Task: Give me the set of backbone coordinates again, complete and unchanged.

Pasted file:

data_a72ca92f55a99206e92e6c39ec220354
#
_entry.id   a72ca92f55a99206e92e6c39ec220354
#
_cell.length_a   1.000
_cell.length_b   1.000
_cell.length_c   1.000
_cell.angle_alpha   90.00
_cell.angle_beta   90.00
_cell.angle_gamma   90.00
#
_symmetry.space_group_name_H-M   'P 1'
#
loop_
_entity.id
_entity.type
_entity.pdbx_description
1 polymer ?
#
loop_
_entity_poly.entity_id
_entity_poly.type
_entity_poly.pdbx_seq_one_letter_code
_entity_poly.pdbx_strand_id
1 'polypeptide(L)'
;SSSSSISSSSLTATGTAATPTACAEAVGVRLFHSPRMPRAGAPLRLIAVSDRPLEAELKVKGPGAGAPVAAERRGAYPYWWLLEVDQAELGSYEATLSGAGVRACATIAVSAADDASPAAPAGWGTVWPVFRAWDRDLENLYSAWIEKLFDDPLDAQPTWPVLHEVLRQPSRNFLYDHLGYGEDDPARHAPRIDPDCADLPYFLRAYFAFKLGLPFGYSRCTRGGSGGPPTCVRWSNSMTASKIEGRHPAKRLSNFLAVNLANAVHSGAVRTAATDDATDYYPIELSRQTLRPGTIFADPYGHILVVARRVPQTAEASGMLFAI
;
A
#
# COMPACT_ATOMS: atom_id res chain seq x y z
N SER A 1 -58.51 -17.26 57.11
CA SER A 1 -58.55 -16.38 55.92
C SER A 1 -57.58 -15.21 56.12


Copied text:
data_a72ca92f55a99206e92e6c39ec220354
#
_entry.id   a72ca92f55a99206e92e6c39ec220354
#
_cell.length_a   1.000
_cell.length_b   1.000
_cell.length_c   1.000
_cell.angle_alpha   90.00
_cell.angle_beta   90.00
_cell.angle_gamma   90.00
#
_symmetry.space_group_name_H-M   'P 1'
#
loop_
_entity.id
_entity.type
_entity.pdbx_description
1 polymer ?
#
loop_
_entity_poly.entity_id
_entity_poly.type
_entity_poly.pdbx_seq_one_letter_code
_entity_poly.pdbx_strand_id
1 'polypeptide(L)'
;SSSSSISSSSLTATGTAATPTACAEAVGVRLFHSPRMPRAGAPLRLIAVSDRPLEAELKVKGPGAGAPVAAERRGAYPYWWLLEVDQAELGSYEATLSGAGVRACATIAVSAADDASPAAPAGWGTVWPVFRAWDRDLENLYSAWIEKLFDDPLDAQPTWPVLHEVLRQPSRNFLYDHLGYGEDDPARHAPRIDPDCADLPYFLRAYFAFKLGLPFGYSRCTRGGSGGPPTCVRWSNSMTASKIEGRHPAKRLSNFLAVNLANAVHSGAVRTAATDDATDYYPIELSRQTLRPGTIFADPYGHILVVARRVPQTAEASGMLFAI
;
A
#
# COMPACT_ATOMS: atom_id res chain seq x y z
N SER A 1 -58.51 -17.26 57.11
CA SER A 1 -58.55 -16.38 55.92
C SER A 1 -57.58 -15.21 56.12